Their understanding of manhood allows the political order depicted in the play to descend into chaos.
At the same time, however, the audience cannot help noticing that women are also sources of violence and evil.
One of Shakespeare’s most forcefully drawn female characters, she spurs her husband mercilessly to kill Duncan and urges him to be strong in the murder’s aftermath, but she is eventually driven to distraction by the effect of Macbeth’s repeated bloodshed on her conscience.
In each case, ambition—helped, of course, by the malign prophecies of the witches—is what drives the couple to ever more terrible atrocities.
While the male characters are just as violent and prone to evil as the women, the aggression of the female characters is more striking because it goes against prevailing expectations of how women ought to behave.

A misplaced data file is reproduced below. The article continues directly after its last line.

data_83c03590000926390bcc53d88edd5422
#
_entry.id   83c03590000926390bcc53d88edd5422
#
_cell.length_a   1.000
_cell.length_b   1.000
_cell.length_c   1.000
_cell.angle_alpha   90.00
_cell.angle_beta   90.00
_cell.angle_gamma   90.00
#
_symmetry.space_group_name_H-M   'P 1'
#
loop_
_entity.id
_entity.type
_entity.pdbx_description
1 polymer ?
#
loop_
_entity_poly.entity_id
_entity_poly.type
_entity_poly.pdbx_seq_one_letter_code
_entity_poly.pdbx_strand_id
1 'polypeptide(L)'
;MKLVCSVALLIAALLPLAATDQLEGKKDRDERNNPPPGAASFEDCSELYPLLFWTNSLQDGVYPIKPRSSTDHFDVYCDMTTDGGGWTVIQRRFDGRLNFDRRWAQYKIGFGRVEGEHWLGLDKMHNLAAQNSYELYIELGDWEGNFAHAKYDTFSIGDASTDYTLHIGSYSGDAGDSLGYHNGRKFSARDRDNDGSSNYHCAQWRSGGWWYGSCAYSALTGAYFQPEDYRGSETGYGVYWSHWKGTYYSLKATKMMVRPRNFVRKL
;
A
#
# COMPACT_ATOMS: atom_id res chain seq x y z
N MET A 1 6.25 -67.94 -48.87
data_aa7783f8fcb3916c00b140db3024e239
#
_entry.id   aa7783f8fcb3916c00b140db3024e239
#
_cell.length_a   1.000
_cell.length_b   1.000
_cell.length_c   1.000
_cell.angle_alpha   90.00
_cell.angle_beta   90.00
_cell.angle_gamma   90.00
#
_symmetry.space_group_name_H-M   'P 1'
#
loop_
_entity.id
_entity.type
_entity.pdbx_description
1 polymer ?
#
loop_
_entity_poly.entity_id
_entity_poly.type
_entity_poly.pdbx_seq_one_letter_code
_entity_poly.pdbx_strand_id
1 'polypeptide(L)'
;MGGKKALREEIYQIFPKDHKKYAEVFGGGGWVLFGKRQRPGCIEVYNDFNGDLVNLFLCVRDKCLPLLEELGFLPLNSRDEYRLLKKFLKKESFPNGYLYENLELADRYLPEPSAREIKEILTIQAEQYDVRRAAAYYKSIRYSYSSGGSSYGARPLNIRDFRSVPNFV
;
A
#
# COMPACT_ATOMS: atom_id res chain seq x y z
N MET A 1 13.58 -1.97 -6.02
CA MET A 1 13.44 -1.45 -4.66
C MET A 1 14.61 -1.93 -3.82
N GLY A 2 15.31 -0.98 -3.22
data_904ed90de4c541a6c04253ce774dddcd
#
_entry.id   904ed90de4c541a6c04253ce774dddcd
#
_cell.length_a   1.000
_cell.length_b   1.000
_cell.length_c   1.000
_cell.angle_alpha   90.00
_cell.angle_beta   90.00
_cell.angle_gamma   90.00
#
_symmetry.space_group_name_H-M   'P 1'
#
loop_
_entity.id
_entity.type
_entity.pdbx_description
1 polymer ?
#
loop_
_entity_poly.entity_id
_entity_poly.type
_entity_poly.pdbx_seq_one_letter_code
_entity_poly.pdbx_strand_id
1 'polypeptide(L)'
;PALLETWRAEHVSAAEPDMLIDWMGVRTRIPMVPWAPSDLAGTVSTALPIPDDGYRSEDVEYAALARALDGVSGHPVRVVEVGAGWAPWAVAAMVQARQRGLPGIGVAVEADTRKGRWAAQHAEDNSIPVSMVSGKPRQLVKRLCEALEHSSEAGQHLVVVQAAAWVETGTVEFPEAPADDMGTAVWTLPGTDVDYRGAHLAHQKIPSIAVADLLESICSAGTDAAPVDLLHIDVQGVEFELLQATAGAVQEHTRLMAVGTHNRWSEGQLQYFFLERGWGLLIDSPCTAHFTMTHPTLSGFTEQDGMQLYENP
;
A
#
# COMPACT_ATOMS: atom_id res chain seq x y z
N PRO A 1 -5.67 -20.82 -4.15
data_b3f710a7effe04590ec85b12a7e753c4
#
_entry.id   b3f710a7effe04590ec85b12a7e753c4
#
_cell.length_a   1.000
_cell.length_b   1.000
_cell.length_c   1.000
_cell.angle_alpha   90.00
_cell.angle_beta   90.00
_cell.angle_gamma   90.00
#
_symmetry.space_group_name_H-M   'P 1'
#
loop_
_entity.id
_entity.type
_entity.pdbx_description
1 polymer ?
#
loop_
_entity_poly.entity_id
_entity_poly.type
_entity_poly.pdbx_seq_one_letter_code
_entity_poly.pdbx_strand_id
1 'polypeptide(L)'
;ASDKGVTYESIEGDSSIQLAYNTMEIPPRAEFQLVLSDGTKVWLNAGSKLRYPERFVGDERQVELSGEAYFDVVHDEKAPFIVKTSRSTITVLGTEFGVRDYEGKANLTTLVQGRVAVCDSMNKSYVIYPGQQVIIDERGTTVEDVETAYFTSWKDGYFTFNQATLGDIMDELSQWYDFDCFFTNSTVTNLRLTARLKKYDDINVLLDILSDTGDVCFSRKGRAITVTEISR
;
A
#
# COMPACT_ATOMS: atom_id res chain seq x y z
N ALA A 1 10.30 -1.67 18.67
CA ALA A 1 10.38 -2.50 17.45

Lady Macbeth’s behavior certainly shows that women can be as ambitious and cruel as men.
In the same manner that Lady Macbeth goads her husband on to murder, Macbeth provokes the murderers he hires to kill Banquo by questioning their manhood.
Such acts show that both Macbeth and Lady Macbeth equate masculinity with naked aggression, and whenever they converse about manhood, violence soon follows.
This is proven several times throughout the course of the play; through Lady's Macbeth provoking Macbeth to kill by doubting his manhood, through Macbeth questioning the manhood of the hired murderers in order to convince them to kill Banquo, and through Malcolm telling Macduff to seek revenge in a manly fashion after his family has been murdered.
The main theme of Macbeth—the destruction wrought when ambition goes unchecked by moral constraints—finds its most powerful expression in the play’s two main characters.